ISIL poses a threat to the entire civilized world. That’s why we’ve been leading a truly global coalition that will be vital to our success. Secretary Kerry is leading an international effort to bring the Syrian civil war to an end, a critical piece of restoring stability to that war-torn part of the world. And next week, dozens of world leaders will come here to Washington for a summit focused on nuclear security. We’ll use that opportunity to also review our joint efforts against ISIL, and to make sure the world remains united in this effort to protect our people.

As we move forward in this fight, we have to wield another weapon alongside our airstrikes, our military, our counterterrorism work, and our diplomacy. And that’s the power of our example. Our openness to refugees fleeing ISIL’s violence. Our determination to win the battle against ISIL’s hateful and violent propaganda – a distorted view of Islam that aims to radicalize young Muslims to their cause. In that effort, our most important partners are American Muslims. That’s why we have to reject any attempt to stigmatize Muslim-Americans, and their enormous contributions to our country and our way of life. Such attempts are contrary to our character, to our values, and to our history as a nation built around the idea of religious freedom. It’s also counterproductive. It plays right into the hands of terrorists who want to turn us against one another; who need a reason to recruit more people to their hateful cause.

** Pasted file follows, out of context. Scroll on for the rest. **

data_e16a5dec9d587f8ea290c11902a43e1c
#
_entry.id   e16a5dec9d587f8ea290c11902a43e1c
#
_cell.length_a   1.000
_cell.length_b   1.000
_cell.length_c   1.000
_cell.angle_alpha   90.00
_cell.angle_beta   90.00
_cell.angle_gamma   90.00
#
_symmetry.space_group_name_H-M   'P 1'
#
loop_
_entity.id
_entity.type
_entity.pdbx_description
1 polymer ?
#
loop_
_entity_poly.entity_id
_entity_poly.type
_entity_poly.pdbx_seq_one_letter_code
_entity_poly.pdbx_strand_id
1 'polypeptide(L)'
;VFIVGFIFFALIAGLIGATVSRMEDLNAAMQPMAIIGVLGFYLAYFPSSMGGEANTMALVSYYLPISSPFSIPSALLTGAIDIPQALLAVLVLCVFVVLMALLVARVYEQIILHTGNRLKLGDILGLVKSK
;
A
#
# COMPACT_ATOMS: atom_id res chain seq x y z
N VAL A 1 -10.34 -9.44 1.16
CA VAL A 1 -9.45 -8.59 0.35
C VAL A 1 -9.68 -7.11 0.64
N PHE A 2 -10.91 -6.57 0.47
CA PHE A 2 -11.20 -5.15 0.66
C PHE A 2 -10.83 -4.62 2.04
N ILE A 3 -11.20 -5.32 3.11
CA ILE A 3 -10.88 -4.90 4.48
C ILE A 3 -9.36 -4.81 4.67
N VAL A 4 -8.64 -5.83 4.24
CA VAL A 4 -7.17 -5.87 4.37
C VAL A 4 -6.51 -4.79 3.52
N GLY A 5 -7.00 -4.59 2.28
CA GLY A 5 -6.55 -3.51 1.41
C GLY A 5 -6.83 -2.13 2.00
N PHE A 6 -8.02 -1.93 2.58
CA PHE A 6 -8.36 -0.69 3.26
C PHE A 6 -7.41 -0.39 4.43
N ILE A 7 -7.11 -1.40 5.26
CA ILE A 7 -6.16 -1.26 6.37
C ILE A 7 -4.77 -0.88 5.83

I am a father. And just like any other parent, the awful images from Brussels draw my thoughts to my own children’s safety. That’s also why you should be confident that defeating ISIL remains our top military, intelligence, and national security priority.

We will succeed. The terrorists will fail. They want us to abandon our values and our way of life. We will not. They want us to give in to their vision of the future. We will defeat them with ours. Because we know that the future belongs not to those who seek only to destroy – but to those who have the courage to build.


Bolding added.




  1. President Obama:

    They want us to abandon our values and our way of life. We will not. They want us to give in to their vision of the future. We will defeat them with ours. Because we know that the future belongs not to those who seek only to destroy – but to those who have the courage to build.

  2. Steven Benen: Obama on ISIS: ‘They’re not an existential threat to us’

    … a reporter asked about the “optics” of Obama continuing with his schedule in the wake of the terrorist attack in Brussels. The American leader’s response raised some eyebrows.